Hillstone Group plans to demolish Aspen building next to White House, open new restaurant | AspenTimes.com

Hillstone Group plans to demolish Aspen building next to White House, open new restaurant

It's out with the old, in with the new near the corner of Hopkins and Monarch, as Hillstone Restaurant Group plans to demolish the Seguin Building.

Hillstone intends to build a "modestly scaled," one-story structure at 304 E. Hopkins Ave., vice president Brian Biel wrote via email.

Biel said the building — located next door to the Hillstone-owned White House Tavern — would feature "some traditional reference" but not be a historic re-creation.

"We have an affinity for modern buildings, but here, we're thinking the modern part of it will be to have clean lines and details while using more traditional buildings as a reference," Biel wrote last week. "Our feeling is that the Seguin building has a pretty specific style from an architectural standpoint, and we'd like to start from scratch with something that's less of a statement but still engaging."

The restaurant group purchased the building, which previously housed Aspen Brewing Co. and Over Easy, from Aspen developer Mark Hunt on May 10 for $6 million.

"We've always kept our eye out for other opportunities in Aspen. The Seguin building had been on the market in the past so we had considered it previously," Biel wrote. "Having two restaurants next door to each other has some natural advantages in that you have a single management team and a staff that's looking after both."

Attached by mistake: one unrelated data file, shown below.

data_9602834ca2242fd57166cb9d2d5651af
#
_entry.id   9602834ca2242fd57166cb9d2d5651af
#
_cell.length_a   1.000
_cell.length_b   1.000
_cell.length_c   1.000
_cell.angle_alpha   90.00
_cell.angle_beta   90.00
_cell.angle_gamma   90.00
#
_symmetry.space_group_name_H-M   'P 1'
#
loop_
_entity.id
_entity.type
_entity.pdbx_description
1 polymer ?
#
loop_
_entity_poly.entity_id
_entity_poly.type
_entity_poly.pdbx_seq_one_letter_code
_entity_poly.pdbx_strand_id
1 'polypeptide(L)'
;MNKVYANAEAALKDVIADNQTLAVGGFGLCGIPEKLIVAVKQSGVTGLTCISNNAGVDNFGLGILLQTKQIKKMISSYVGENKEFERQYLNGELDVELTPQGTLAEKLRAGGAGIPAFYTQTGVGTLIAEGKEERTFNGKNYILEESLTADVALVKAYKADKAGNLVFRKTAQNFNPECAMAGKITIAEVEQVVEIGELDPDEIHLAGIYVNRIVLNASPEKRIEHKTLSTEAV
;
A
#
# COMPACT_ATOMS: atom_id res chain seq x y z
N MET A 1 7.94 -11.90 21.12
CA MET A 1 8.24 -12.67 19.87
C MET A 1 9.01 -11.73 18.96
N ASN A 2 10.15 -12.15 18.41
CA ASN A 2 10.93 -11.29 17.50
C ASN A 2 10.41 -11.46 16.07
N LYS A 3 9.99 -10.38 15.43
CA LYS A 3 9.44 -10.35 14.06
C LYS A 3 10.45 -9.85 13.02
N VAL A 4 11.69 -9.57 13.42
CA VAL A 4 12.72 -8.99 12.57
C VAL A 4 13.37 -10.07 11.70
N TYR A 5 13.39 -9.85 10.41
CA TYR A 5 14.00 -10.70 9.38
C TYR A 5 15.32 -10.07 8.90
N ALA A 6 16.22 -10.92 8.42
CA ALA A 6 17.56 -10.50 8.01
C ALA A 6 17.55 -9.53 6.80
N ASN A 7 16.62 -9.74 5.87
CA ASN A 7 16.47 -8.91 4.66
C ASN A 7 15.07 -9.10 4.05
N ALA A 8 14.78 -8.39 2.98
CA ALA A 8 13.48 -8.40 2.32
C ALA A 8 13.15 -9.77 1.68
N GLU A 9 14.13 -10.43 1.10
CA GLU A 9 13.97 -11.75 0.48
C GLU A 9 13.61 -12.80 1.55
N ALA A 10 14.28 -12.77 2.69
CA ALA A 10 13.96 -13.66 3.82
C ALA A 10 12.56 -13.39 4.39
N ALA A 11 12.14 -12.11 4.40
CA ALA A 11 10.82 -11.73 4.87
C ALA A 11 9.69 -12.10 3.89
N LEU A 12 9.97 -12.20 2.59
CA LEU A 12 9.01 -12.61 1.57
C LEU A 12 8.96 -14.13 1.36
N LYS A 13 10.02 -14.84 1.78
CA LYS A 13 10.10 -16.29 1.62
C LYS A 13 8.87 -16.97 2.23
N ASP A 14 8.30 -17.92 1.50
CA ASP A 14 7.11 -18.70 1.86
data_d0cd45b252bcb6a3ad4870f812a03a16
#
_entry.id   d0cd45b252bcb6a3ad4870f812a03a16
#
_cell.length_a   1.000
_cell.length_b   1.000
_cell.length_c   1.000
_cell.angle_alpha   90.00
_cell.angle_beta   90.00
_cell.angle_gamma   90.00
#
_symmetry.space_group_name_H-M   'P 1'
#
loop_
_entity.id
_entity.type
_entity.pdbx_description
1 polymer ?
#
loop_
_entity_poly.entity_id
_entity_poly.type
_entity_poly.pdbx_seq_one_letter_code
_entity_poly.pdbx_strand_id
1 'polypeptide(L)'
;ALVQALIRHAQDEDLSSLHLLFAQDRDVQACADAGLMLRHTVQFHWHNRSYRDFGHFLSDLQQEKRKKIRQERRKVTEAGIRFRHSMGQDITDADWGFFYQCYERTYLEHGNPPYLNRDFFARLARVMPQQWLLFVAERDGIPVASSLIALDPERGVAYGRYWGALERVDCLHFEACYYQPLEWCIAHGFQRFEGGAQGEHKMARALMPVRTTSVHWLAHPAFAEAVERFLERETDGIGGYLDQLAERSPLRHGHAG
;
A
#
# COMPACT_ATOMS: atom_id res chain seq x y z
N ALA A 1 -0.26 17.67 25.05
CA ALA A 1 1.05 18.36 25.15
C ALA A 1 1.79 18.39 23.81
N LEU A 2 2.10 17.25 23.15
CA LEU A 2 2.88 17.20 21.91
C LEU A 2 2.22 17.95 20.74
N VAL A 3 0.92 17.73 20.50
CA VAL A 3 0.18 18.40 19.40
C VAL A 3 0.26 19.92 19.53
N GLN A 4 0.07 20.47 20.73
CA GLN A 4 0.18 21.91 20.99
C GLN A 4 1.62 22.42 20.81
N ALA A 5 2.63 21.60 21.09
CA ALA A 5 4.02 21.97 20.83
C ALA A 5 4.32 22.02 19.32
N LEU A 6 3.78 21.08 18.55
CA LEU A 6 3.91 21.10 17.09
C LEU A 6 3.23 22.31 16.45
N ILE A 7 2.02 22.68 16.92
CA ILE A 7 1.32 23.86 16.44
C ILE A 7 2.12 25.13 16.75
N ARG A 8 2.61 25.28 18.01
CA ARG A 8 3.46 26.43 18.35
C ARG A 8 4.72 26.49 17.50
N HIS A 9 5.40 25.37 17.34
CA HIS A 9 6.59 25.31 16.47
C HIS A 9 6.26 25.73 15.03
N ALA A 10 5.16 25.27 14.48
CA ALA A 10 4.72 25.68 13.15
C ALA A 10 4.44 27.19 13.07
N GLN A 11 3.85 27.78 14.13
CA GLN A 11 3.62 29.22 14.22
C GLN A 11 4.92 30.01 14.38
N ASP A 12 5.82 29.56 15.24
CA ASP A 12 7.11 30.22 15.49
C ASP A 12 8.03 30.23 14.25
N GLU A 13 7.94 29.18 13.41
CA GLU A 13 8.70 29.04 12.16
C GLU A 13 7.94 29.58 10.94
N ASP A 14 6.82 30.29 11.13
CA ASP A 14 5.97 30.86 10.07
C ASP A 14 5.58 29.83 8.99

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Hillstone has not applied for permits with the city of Aspen because the company is still "working on preliminary plans to make sure they are in line" with recent zoning changes.

The Hillstone Restaurant Group operates 47 restaurants in more than 10 states, which poses some concern with Aspen's recent chain ban.

Outside its restaurant ventures, Hillstone operates a wine shop in Beverly Hills and sells home goods (in addition to food) at its "Honor Market" in Montecito.

The brand specializes in American fare while the menus often feature a short list of items "with a lot of care and attention," Biel said.

"American cuisine takes a lot of cues from the world. … There is a lot of variety and that will be the fun part thinking about this restaurant," he said.

While the new restaurant's menu, name and timeline are being determined, Biel knows what works well at the restaurant group's other establishments, including the White House.

"When it comes to restaurants, it's the food people love to eat and delivering that quality consistently that matters most," Biel said. "People also want to be taken care of with a friendliness that's open and service that's attentive. That's what we strive for in all our places."

erobbie@aspentimes.com